4. Many news agencies do not archive the articles they post on the Internet, and therefore the links to some sources may not be active. To obtain information about the cited articles that are no longer available on the Internet contact the source.

5. USGS Disclaimer Statement for this Website:

Information presented on this website is considered public information and may be distributed or copied. Use of appropriate byline/photo/image credit is requested. We strongly recommend that USGS data be acquired directly from a USGS server and not through other sources that may change the data in some way. While USGS makes every effort to provide accurate and complete information, various data such as names, telephone numbers, etc. may change prior to updating. USGS welcomes suggestions on how to improve our home page and correct errors. USGS provides no warranty, expressed or implied, as to the accuracy, reliability or completeness of furnished data.

Some of the documents on this server may contain live references (or pointers) to information created and maintained by other organizations. Please note that USGS does not control and cannot guarantee the relevance, timeliness, or accuracy of these outside materials.

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RSS and CAP Feeds

An RSS (Really Simple Syndication) feed for the Weekly Volcanic Activity Report first made available on 5 March 2008 can be utilized with the aid of various free downloadable readers. The report content of the news feed is identical to the Weekly Volcanic Activity Report minus some features including the header information (latitude and longitude and summit elevation), the Geologic Summary, and a link to the volcano's page from the Global Volcanism Program. Each volcano report includes a link from the volcano's name back to the more complete information in the Weekly Volcanic Activity Report on the Smithsonian website. On 12 March 2009, GeoRSS tags were added so that the latitude and longitude for each volcano could be included with the feed.

At the end of each individual report is a list of the sources used. We would like to emphasize that the World Organization of Volcano Observatories (WOVO) website (http://www.wovo.org/) lists the regional volcano observatories that have the most authoritative data for many of these events.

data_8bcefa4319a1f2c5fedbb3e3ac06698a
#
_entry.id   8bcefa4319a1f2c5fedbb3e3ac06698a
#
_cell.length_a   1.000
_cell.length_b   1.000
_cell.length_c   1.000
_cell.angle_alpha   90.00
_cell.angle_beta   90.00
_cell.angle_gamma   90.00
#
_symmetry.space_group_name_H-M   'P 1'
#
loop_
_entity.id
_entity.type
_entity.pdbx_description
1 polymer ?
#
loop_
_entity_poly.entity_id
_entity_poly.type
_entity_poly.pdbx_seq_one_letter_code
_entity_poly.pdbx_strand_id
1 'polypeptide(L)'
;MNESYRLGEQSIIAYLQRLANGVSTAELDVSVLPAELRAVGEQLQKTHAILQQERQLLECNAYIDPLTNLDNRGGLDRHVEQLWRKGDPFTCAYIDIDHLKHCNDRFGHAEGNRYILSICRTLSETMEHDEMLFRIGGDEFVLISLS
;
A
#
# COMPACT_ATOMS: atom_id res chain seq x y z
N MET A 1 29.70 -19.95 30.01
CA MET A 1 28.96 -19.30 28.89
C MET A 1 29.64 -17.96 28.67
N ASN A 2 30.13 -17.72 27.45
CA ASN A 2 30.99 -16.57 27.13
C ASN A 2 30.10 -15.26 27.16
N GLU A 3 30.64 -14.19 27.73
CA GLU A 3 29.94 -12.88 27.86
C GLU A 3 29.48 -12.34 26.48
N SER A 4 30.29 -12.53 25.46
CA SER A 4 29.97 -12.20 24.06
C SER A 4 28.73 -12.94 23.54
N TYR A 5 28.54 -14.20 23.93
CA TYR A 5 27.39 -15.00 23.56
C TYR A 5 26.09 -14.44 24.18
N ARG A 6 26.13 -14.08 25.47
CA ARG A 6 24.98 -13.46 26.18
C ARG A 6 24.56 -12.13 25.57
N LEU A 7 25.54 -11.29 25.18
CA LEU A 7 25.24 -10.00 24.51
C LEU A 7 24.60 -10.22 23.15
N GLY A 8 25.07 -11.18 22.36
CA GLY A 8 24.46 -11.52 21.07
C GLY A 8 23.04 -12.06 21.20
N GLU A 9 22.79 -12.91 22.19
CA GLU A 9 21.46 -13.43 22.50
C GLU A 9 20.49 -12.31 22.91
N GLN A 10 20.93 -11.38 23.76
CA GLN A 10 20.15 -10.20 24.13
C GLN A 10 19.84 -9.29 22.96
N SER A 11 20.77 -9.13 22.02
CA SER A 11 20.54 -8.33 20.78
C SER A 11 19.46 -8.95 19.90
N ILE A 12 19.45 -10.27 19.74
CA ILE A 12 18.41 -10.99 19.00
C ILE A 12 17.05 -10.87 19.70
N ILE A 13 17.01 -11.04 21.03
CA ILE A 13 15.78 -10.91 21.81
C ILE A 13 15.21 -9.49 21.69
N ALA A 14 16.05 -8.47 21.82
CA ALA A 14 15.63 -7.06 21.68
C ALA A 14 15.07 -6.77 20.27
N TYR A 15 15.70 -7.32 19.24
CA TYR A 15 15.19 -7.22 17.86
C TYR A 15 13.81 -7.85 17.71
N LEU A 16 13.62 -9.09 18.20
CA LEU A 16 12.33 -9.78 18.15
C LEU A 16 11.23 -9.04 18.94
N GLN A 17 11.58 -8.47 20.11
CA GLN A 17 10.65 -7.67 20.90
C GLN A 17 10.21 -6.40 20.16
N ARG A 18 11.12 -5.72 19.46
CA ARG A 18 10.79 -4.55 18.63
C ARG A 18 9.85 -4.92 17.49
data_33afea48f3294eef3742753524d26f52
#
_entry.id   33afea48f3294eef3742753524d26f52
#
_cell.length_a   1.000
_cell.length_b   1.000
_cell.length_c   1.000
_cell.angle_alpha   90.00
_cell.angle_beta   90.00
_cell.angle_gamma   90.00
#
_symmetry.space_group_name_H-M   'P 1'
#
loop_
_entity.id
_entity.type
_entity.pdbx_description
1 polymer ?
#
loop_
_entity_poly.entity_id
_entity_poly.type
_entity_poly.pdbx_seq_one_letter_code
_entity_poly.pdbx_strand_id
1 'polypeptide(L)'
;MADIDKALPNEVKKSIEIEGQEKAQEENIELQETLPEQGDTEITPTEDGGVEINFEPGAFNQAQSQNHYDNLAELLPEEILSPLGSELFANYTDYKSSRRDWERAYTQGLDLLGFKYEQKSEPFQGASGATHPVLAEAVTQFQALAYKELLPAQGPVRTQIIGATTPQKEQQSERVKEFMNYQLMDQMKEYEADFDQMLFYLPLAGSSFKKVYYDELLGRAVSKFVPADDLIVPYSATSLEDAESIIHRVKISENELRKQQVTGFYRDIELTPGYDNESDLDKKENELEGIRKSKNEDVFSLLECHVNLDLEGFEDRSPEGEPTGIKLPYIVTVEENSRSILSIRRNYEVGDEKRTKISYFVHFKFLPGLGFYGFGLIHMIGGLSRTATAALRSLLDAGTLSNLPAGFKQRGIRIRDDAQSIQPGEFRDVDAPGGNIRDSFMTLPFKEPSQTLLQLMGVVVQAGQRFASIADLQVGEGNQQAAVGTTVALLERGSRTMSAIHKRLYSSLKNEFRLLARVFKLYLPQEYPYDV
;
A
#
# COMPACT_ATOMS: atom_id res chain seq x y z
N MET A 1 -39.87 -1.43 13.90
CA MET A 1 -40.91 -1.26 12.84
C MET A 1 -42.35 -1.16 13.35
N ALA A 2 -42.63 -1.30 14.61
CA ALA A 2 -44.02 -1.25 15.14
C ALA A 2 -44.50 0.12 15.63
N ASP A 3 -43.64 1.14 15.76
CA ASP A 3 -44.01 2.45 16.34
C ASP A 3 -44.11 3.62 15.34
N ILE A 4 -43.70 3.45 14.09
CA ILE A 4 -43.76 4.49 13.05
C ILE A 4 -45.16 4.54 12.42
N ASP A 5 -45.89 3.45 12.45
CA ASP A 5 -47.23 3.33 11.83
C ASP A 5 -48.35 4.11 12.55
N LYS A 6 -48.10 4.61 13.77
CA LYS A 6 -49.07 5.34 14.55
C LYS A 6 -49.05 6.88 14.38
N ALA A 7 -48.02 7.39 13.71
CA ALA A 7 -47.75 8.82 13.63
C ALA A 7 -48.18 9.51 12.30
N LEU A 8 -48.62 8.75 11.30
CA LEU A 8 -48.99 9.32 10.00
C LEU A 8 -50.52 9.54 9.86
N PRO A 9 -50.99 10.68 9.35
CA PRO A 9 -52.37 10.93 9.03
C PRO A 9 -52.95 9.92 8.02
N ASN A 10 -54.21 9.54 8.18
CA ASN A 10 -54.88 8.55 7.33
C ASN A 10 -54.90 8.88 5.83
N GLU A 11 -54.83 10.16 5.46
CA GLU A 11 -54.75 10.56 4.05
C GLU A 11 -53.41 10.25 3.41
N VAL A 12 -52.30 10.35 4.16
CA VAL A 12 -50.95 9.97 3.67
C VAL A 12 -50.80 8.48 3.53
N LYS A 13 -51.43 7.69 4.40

CAP (Common Alerting Protocol) feeds are XML files specifically formatted for disaster management.


Google Earth Placemarks

A Google Earth network link for the Weekly Volcanic Activity Report was first made available on 1 April 2009. This file can be loaded into the free Google Earth software, and in turn will load placemarks for volcanoes in the current weekly report. Placemark balloons include the volcano name, report date, report text, sources, and links back to the GVP volcano page for that volcano and to the complete Weekly Report for that week.

 Acronyms and Abbreviations

a.s.l. - above sea level

AVO - Alaska Volcano Observatory

AVHRR - Advanced Very High Resolution Radiometer

CENAPRED - Centro Nacionale de Prevencion de Desastres (México)

CONRED - Coordinadora Nacional para la Reducción de Desastres

COSPEC - Correlation Spectrometer

CVGHM (formerly VSI) - Center of Volcanology and Geological Hazard Mitigation

CVO - Cascades Volcano Observatory (USGS)

GMS - Geostationary Meteorological Satellite

GOES - Geostationary Operational Environmental Satellite

GVO - Goma Volcano Observatory

GVP - Global Volcanism Program (Smithsonian Institution)

HVO - Hawaiian Volcano Observatory (USGS)

ICE - Instituto Costarricense de Electricidad (Costa Rica)

IG - Instituto Geofísico (Ecuador)

IGNS - Institute of Geological and Nuclear Sciences (New Zealand) - now GNS Science

INETER - Instituto Nicaragüense de Estudios Territoriales (Nicaragua)

INGEMMET - Instituto Geológical Minero y Metalúrgico (Peru)

INGEOMINAS - Instituto Colombiano de Geología y Minería (Colombia)

INGV-CT - Istituto Nazionale di Geofisica e Vulcanologia - Sezione di Catania (Italy)

INSIVUMEH - Instituto Nacional de Sismologia, Vulcanologia, Meteorologia e Hidrologia (Guatemala)

IRD - Institut de Recherche pour le Développement (France)

JMA - Japanese Meteorological Agency

KEMSD - Kamchatkan Experimental and Methodical Seismilogical Department

KVERT - Kamchatkan Volcanic Eruption Response Team

M - magnitude

METEOSAT - Meteorological Satellite

MEVO - Mount Erebus Volcano Observatory

MODIS - Moderate Resolution Imaging Spectroradiometer

MVO - Montserrat Volcano Observatory

MWO - Meteorological Watch Office

NEIC - National Earthquake Information Center

NIED - National Research Institute for Earth Science and Disaster Prevention (Japan)

NOAA - National Oceanic and Atmospheric Administration

NOTAM - Notice to Airmen

OVDAS - Observatorio Volcanologico de los Andes del Sur (Chile)

OFDA - Office of US Foreign Disaster Assistance

ONEMI - Oficina Nacional de Emergencia - Ministerio del Interior (Chile)

OVPDLF - Observatoire Volcanologique du Piton de la Fournaise (France)

OVSICORI-UNA - Observatorio Vulcanologico y Sismologico de Costa Rica, Universidad Nacional (Costa Rica)

PHIVOLCS - Philippine Institute of Volcanology and Seismology (Philippines)

RSAM - Real-time Seismic Amplitude Measurement

RVO - Rabaul Volcano Observatory

SERNAGEOMIN - Servicio Nacional de Geologia y Mineria (Chile)

SIGMET - Significant Meteorological Information

SNET - Servicio Nacional de Estudios Territoriales (El Salvador)

SVERT - Sakhalin Volcanic Eruption Response Team (Russia)

USAID - US Agency for International Development

USGS - United States Geological Survey

UTC - Coordinated Universal Time

VAAC - Volcanic Ash Advisory Center

VAFTAD - Volcanic Ash Forecast Transport And Dispersion

VDAP - Volcano Disaster Assistance Program (USGS)

VHP - Volcano Hazards Program (USGS)

VRC - Volcano Research Center (Japan)